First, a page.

Hence, from St. Catherine we learn the most sublime science: to know and love Jesus Christ and his Church. In the “Dialogue of Divine Providence,” she, with a singular image, describes Christ as a bridge flung between heaven and earth. It is made up of three steps constituted by the feet, the side and the mouth of Jesus. Raising itself by these steps, the soul passes through the three stages of every path of sanctification: detachment from sin, practice of the virtues and of love, sweet and affectionate union with God.

Dear brothers and sisters, let us learn from St. Catherine to love Christ and the Church with courage in an intense and sincere way. Hence, let us make our own the words of St. Catherine that we read in the “Dialogue of Divine Providence,” at the end of the chapter that speaks of Christ-bridge: “Through mercy you have washed us in the blood, through mercy you wished to converse with creatures. O Madman of love! It was not enough for you to incarnate yourself, but you also wished to die! (…) O mercy! My heart drowns in thinking of you: for no matter where I turn to think I find only mercy” (chapter 30, pp. 79-80). Thank you

[Translation by ZENIT]

“Tonight we acquire a fundamental right that can never be taken away from us: the right to hope.  It is a new and living hope that comes from God.  It is not mere optimism; it is not a pat on the back or an empty word of encouragement, with a passing smile. No.  It is a gift from heaven, which we could not have earned on our own.  Over these weeks, we have kept repeating, “All will be well”, clinging to the beauty of our humanity and allowing words of encouragement to rise up from our hearts.  But as the days go by and fears grow, even the boldest hope can dissipate.  Jesus’ hope is different.  He plants in our hearts the conviction that God is able to make everything work unto good, because even from the grave he brings life.” -Pope Francis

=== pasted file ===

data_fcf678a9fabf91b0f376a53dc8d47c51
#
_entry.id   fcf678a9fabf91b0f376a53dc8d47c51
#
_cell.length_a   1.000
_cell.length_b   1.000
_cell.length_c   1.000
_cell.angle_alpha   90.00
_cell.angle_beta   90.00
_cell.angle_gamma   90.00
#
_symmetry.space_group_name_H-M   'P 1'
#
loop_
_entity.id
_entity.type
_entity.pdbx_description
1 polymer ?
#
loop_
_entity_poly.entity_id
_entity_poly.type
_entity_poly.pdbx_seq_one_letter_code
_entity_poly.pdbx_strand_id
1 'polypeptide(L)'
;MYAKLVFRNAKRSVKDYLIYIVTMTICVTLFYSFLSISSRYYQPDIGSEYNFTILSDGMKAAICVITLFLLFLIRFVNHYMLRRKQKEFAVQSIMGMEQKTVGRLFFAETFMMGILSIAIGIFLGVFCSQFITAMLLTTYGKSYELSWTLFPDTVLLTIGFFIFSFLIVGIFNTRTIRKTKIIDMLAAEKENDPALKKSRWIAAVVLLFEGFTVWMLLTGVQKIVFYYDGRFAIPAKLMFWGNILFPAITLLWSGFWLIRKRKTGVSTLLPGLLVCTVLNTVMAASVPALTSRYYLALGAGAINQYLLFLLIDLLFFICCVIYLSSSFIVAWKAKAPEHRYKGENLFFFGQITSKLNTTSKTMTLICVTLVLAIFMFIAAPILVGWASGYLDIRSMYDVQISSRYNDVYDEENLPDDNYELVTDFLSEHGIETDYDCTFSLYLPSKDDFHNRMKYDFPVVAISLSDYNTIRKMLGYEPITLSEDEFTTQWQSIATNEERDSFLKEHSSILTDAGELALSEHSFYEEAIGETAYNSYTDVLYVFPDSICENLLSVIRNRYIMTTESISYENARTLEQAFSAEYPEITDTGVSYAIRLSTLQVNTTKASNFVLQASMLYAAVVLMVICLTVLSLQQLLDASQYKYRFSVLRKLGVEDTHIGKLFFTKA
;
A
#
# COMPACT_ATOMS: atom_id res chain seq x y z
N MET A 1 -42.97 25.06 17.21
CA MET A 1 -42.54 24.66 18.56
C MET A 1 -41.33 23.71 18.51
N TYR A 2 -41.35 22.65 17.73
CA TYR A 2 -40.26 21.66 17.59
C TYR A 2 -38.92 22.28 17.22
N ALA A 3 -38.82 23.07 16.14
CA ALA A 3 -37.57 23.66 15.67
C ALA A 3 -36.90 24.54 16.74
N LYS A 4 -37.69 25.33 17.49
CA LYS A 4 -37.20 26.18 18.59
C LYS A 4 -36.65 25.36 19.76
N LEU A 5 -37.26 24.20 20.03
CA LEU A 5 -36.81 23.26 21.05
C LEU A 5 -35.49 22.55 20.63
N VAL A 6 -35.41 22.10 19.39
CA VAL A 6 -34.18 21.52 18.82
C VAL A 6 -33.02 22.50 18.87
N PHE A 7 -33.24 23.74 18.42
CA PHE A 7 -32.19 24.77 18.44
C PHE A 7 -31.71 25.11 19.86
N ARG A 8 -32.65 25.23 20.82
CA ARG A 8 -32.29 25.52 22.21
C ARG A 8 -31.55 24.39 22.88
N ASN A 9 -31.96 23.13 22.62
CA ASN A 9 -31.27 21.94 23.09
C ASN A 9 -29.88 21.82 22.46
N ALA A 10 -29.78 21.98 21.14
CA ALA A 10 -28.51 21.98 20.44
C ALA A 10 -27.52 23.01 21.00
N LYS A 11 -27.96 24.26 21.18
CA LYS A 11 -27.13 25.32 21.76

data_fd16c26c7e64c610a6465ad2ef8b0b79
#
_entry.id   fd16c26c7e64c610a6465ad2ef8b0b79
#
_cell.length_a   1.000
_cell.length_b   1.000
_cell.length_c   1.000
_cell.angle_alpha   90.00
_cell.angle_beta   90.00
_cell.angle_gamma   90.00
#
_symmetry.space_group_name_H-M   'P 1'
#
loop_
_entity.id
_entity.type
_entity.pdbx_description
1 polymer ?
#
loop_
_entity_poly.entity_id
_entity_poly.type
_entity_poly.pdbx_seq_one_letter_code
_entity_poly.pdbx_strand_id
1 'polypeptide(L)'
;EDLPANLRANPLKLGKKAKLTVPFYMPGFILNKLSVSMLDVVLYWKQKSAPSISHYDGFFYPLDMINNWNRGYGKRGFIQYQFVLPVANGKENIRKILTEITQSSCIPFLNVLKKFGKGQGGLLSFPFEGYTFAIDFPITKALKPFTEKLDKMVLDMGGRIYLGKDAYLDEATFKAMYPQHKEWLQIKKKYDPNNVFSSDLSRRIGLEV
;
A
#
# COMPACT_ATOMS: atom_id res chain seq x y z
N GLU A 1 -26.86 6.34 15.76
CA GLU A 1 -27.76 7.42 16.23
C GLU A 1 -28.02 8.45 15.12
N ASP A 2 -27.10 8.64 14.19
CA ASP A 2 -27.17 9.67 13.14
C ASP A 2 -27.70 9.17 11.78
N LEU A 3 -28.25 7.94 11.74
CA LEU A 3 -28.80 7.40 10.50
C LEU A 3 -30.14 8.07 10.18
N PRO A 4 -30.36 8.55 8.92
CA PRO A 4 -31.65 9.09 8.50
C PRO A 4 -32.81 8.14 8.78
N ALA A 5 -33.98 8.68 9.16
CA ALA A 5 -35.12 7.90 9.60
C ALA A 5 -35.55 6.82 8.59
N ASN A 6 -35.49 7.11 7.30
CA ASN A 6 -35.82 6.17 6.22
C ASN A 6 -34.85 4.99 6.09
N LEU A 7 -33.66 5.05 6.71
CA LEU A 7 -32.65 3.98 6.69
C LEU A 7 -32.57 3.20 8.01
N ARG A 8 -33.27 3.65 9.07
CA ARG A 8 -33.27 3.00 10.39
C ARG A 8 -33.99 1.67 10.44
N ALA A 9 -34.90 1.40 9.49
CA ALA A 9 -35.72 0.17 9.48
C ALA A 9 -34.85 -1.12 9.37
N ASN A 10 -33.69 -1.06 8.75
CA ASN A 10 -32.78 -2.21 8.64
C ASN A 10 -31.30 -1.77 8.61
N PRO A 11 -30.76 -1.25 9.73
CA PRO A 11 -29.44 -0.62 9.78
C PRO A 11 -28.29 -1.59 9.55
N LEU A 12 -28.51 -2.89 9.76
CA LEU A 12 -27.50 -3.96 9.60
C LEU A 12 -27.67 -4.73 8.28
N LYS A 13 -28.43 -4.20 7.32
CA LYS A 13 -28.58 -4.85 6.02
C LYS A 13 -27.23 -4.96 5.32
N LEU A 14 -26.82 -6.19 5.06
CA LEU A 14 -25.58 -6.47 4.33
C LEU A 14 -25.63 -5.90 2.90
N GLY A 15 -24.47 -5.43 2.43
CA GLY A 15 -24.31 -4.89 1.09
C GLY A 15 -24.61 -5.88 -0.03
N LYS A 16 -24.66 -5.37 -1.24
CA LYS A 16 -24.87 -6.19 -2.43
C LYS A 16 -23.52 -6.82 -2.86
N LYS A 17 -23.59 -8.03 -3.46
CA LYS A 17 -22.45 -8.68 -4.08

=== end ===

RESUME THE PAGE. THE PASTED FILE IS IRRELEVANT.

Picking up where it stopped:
Where do we find HOPE in a PANDEMIC WORLD?


During Lent, we talked about adopting Lenten Practices as a Way Of Life on Easter Monday.


On Divine Mercy Sunday, Saint Faustina punctuates why that new Way Of Life is essential — because of the GIFT OF THE CROSS…the GIFT OF OUR NEW LIFE on Easter Monday through the Death of Jesus on Good Friday. 


She gives us a glimpse into the Font of Divine Mercy from which flow the Waters Of Baptism and the Blood Of The Cross – – purifying  us and sanctifying us in our Successes and our Failures, in times of Plenty and in times of Distress, and in the Company of Others and during Shelter in Place.


Saint Faustina tells us, ‘O My God, my only hope, I have placed all my hope in You, and I know I shall not be disappointed (Diary, 317).’ Saint Faustina goes on to describe this HOPE: ‘…our only hope in all the sufferings and adversities of life…our only hope in the midst of darkness and of storms within and without…our only hope in life and at the hour of death…our only hope in the midst of adversities and floods of despair…our only hope in the longing and pain in which no one will understand us (Diary, 356). Welcome, only Hope of sinful souls (Diary, 1733).’


Sufferings, Adversity, Darkness, Storms, Life and Death, Despair, Longing, Pain, Sinful Souls — this sounds a lot like the SUFFERINGS OF THE PANDEMIC! In this time, SUFFERING THROUGH FAITH will lead to the Salvation of our Souls. Isn’t that OUR ULTIMATE HOPE…isn’t that what Jesus taught us FROM THE CROSS…isn’t that the PROMISE OF DIVINE MERCY?


Pope Francis, in his Plenary Indulgence related to the Coronavirus Pandemic, has encouraged us TO PRAY for those who have been called home by the virus, TO PRAY for their families who may not have been with them at the time of their passing and mourn their loss, TO PRAY  for the technicians/doctors/nurses/emergency responders/first responders/caregivers who are ministering to those afflicted by the virus, and TO PRAY for those who are isolated by the virus.